Communicating COVID-19: Macromedia research assistants propose a bolder Science

Which are current challenges for science communicators? Are there some opportunities to improve the way scientists communicate with their public? In the article “Communicating COVID-19: Prospects for a bolder Science?”, published in the scientific blog Elephant in the Lab, Mafalda Sandrini and Kata Katz from Macromedia University Campus Berlin discuss future scenarios for science communication and possible actions to undertake.

COVID-19 poses complex and unprecedented challenges to all, the affected public just as well as to the many actors such as politicians, local authorities, the media, public health experts, and of course scientists. Yet given that science is used to cope with the unknown, Mafalda Sandrini and Kata Katz see the role of science reinvigorated be the COVID-19 pandemic situation.  In the scientific blog Elephant in the Lab, the Macromedia University research assistants argue for a “bolder science” within society and public discourse: “Communicating COVID-19: Prospects for a bolder Science?”.

The role of science in crisis communication

In times of fierce health crisis and fears of uncertainty, public is demanding profound, transparent  and trustworthy information on causes, spread and actions to take to scope with the consequences of a worldwide pandemic. And while scientists are working tirelessly to build scenario models and find vaccine, data are changing, and, accordingly results conclusions may diverge. However, the authors claim, it is the ethical obligation of scientists to inform the public and help governments in order to avoid misinformation, that may lead to dangerous behaviors. Therefore, science should first of all become aware of its communication role and, in turn, strive to develop more constructive approaches to connect with the public.

Sharing knowledge instead of owning it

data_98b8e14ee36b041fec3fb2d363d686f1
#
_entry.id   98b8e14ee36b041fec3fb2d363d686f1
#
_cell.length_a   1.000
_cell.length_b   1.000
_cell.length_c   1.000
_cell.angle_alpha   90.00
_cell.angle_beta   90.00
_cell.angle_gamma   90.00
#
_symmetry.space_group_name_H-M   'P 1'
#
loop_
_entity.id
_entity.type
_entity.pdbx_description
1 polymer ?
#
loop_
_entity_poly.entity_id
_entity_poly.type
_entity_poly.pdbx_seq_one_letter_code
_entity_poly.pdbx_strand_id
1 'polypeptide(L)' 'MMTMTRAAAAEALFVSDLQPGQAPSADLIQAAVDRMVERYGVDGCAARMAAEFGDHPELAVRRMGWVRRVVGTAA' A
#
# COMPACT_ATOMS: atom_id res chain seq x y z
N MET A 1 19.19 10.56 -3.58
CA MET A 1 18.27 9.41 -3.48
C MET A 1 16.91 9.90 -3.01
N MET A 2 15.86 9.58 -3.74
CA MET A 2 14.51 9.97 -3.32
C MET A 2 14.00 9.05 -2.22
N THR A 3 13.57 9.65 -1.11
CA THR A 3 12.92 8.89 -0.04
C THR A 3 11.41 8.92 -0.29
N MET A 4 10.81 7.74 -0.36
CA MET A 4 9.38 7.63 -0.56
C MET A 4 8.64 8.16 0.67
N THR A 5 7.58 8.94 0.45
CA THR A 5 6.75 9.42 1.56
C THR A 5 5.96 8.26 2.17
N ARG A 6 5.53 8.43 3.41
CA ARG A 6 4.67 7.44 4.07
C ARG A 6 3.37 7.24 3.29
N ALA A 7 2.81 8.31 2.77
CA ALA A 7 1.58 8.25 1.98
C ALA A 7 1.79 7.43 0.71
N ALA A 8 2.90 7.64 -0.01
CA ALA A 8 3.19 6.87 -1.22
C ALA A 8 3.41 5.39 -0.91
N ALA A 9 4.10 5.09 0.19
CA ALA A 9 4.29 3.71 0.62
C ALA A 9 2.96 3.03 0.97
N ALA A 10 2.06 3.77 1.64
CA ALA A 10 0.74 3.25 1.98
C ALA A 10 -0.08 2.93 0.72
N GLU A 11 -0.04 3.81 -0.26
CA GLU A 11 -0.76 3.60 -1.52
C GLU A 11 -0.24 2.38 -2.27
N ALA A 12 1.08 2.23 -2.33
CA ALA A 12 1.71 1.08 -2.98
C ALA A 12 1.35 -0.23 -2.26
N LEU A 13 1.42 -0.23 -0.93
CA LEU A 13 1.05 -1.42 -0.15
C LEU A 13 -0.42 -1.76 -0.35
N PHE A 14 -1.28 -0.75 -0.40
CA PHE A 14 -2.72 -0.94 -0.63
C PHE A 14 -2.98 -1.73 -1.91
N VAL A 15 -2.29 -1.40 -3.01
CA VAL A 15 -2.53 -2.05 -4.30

Sandrini and Katz firmly believe that platforms like iflscience, asap SCIENCE or TED Talks show good ways on how scientists can translate their expertise into effective communication on global concerns and anxieties. Adapting modern forms of communication like blogs, videos, or podcasts to communicate economic and ecological effects, social consequences, and their link to current systems and environmental crisis, science may able to find its way into popular media that are open to a broader audience. Science should leave its position on the “sidelines”, the Macromedia scientists demand, and get ready to address public segments directly to raise a public capable of abstract thinking, learning and relearning.

It’s all a question of openness, the authors conclude. Open access, open data, open source code, the openness to a real change leads to sharing knowledge instead of owning it. We agree.

About the authors:
Mafalda Sandrini is writing her PhD at the Free University in Berlin, under the Organizational Communication Division of the Institute of Media and Communication studies while working as Research Assistant at Macromedia University of Applied Sciences  Kata Katz currently works as Research Assistant for the Bachelor and Master program at Macromedia University of Applied Sciences, while working on the topic “The Genealogy of the image of the “Other” in the Medium Photography – Rethinking the relationship between Image and Spectator”.

Source: Sandrini, M., Kata, K. (2020). Communicating COVID-19: Prospects for a bolder Science? Elephant in the Lab, 27 April 2020, doi:10.5281/zenodo.3766145

Find out about our English Bachelor and Master programs here.